News / Europe

Turkish Company Supplies Diesel to Syria

Residents block the road and wave Syrian opposition flags to protest what they call Lebanese shipments of diesel to the Syrian government a the Masnaa Border Crossing on April 28, 2013.
Residents block the road and wave Syrian opposition flags to protest what they call Lebanese shipments of diesel to the Syrian government a the Masnaa Border Crossing on April 28, 2013.
Turkey has become an unlikely new source of vital diesel for the Syrian government, according to shipping documents and sources.
Private Turkish oil company Aves, from the Mediterranean port city of Mersin, has loaded seven cargoes of ultra-low sulphur diesel in April destined for Syria's state-controlled port of Banias.
Turkey is not subject to EU sanctions against Syria, however, the trade is a potential embarrassment for Ankara — one of Damascus' most outspoken critics.
The Turkish foreign ministry declined to comment on the specific matter but reiterated its position on the Assad regime.
"Turkey's position on Syrian regime's brutality against its own people has been made obvious and Turkey would not be able to ignore any support or aid efforts to this situation,'' a foreign ministry official said.
Aves, specializing in sunflower seed oil and diesel according to its web site, confirmed the trade but declined to comment further.
Port documents show Aves as the shipper of seven small sized diesel cargoes which between April 7 and 21 with the discharge port marked as Banias.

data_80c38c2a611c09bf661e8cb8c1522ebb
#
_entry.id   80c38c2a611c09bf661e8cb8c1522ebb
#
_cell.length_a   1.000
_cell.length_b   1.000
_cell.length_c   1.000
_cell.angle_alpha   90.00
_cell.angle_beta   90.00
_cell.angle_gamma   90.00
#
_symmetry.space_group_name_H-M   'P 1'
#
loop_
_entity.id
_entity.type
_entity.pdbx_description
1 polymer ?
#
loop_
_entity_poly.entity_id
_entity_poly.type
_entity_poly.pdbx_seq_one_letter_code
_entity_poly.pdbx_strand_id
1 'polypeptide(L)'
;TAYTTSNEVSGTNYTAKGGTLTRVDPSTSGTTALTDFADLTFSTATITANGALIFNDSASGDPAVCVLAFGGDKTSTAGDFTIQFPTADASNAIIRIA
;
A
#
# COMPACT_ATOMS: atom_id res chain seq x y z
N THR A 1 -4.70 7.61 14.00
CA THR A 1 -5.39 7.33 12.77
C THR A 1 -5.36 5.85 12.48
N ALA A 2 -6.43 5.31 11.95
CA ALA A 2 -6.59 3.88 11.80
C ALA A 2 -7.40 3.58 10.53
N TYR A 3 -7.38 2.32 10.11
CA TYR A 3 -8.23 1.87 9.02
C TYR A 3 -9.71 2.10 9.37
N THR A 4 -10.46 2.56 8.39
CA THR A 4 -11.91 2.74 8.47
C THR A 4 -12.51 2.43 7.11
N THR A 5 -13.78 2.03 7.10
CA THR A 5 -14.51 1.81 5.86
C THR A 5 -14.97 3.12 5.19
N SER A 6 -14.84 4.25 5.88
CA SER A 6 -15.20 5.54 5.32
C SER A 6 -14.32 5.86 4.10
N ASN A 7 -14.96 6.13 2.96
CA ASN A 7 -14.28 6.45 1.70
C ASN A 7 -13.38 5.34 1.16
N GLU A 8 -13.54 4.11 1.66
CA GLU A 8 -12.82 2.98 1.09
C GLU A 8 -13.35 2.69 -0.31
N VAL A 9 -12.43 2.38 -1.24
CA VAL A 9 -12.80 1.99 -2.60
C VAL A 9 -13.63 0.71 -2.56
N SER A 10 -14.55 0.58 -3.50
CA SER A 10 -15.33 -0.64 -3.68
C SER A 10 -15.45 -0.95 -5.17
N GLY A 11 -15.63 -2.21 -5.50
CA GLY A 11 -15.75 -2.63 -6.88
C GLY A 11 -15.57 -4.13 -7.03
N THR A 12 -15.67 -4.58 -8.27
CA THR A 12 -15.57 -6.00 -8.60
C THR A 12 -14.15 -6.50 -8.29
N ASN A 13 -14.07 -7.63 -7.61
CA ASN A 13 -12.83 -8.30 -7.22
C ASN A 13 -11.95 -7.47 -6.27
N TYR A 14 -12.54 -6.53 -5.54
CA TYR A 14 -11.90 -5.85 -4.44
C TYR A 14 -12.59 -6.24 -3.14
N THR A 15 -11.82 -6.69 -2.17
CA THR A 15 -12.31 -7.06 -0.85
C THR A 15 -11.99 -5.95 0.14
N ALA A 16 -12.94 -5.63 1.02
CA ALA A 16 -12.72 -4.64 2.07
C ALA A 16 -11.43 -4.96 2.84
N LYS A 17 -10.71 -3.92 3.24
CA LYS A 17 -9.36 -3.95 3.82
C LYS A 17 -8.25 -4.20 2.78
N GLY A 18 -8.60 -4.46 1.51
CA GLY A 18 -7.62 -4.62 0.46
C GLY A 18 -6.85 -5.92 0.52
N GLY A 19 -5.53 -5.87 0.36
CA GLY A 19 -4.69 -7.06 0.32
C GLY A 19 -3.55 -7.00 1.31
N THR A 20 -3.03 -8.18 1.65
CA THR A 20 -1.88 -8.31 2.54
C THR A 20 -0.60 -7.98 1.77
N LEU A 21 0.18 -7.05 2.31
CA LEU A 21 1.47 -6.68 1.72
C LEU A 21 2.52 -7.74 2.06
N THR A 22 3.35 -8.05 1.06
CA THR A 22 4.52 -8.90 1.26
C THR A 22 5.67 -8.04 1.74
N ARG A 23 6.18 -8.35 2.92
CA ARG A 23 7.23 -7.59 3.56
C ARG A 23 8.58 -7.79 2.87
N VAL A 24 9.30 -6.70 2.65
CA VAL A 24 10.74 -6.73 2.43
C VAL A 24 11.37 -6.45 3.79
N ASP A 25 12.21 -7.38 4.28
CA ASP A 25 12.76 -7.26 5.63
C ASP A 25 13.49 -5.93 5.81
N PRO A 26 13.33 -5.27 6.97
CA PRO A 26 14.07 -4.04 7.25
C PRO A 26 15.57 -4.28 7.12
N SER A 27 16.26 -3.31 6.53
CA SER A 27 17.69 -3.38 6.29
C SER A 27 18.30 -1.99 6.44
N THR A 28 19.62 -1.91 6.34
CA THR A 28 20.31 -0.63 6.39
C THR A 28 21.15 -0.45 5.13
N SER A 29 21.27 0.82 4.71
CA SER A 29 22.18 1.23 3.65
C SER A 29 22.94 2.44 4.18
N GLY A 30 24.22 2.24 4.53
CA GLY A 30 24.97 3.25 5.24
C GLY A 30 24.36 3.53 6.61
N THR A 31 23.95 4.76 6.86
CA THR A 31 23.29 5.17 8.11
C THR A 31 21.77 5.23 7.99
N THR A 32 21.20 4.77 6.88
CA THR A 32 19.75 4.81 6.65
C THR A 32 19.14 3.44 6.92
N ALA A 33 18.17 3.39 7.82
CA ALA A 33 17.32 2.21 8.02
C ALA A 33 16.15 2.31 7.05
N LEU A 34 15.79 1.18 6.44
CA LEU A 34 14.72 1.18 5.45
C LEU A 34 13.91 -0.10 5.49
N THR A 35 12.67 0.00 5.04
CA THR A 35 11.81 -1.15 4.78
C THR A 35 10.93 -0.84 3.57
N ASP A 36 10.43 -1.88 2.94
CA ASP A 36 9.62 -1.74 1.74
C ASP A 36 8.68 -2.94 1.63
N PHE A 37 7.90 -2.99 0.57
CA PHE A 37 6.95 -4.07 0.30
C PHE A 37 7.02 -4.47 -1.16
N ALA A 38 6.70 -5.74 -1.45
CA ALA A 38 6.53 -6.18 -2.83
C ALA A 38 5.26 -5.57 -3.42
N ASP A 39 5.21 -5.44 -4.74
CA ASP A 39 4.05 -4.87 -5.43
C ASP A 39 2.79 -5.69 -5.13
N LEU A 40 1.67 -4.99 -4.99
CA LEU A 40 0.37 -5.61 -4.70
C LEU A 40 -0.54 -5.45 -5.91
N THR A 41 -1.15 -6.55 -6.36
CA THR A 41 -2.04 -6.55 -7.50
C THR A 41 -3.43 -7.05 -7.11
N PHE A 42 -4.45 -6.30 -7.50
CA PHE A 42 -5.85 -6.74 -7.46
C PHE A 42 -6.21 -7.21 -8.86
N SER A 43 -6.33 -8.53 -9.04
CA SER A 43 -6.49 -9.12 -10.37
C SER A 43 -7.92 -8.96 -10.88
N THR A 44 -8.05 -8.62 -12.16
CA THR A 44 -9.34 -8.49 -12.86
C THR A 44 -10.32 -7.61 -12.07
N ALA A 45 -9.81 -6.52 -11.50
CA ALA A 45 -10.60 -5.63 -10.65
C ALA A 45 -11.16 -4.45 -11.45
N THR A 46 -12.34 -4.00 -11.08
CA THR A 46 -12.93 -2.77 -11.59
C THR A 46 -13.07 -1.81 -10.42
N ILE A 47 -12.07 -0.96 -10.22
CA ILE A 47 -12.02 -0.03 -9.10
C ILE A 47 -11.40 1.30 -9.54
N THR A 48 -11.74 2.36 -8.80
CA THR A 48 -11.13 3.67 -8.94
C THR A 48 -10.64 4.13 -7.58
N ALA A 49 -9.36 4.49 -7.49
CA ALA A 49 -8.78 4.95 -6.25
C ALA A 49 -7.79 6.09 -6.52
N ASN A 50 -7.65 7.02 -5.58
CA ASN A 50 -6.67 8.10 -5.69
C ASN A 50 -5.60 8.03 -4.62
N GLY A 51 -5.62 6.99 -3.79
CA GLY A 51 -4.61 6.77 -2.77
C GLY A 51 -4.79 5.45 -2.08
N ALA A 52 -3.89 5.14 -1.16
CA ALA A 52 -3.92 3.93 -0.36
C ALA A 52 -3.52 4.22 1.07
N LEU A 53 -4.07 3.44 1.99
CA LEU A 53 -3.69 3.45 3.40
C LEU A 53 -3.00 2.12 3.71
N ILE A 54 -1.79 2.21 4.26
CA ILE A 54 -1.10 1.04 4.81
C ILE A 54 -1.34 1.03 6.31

Trading sources active in the Mediterranean oil market said Aves sold the diesel on a free-on-board (FOB) basis, a form of deal that excludes delivery arrangements and which therefore could allow it to claim it has no information on its destination.
"Usually these companies know where their cargo is going to," a senior trader with an oil major said. "But since they sell FOB, the responsibility is blurry after the cargo is loaded."
Shipping sources and traders say the involvement of small private firms makes it almost impossible to track and control shipments as some of them could be used as intermediaries for the blacklisted Syrian oil entity Mahrukat.
A shipping source familiar with Syria trade said since Mahrukat authorized the private firms to trade on its behalf there was usually an intermediary.
Fuel flows into Syria had been at a standstill following a European Union ban in early 2012 blacklisting the state oil trading and distribution firms to stop gasoil, which can be used to run heavy machinery, from reaching President Bashar al-Assad's forces.
Fuel imports resumed strongly this year after Syria granted private firms the right to buy fuel on its behalf. The trade has been largely handled by Greek and Italian firms defying EU sanctions and taking advantage of weak sanctions enforcement.
The use of private firms to import oil is more successful than Syria's earlier attempt to create a new central body that was not blacklisted. The EU said at the time any dealings with new entities "could be considered as a circumvention."

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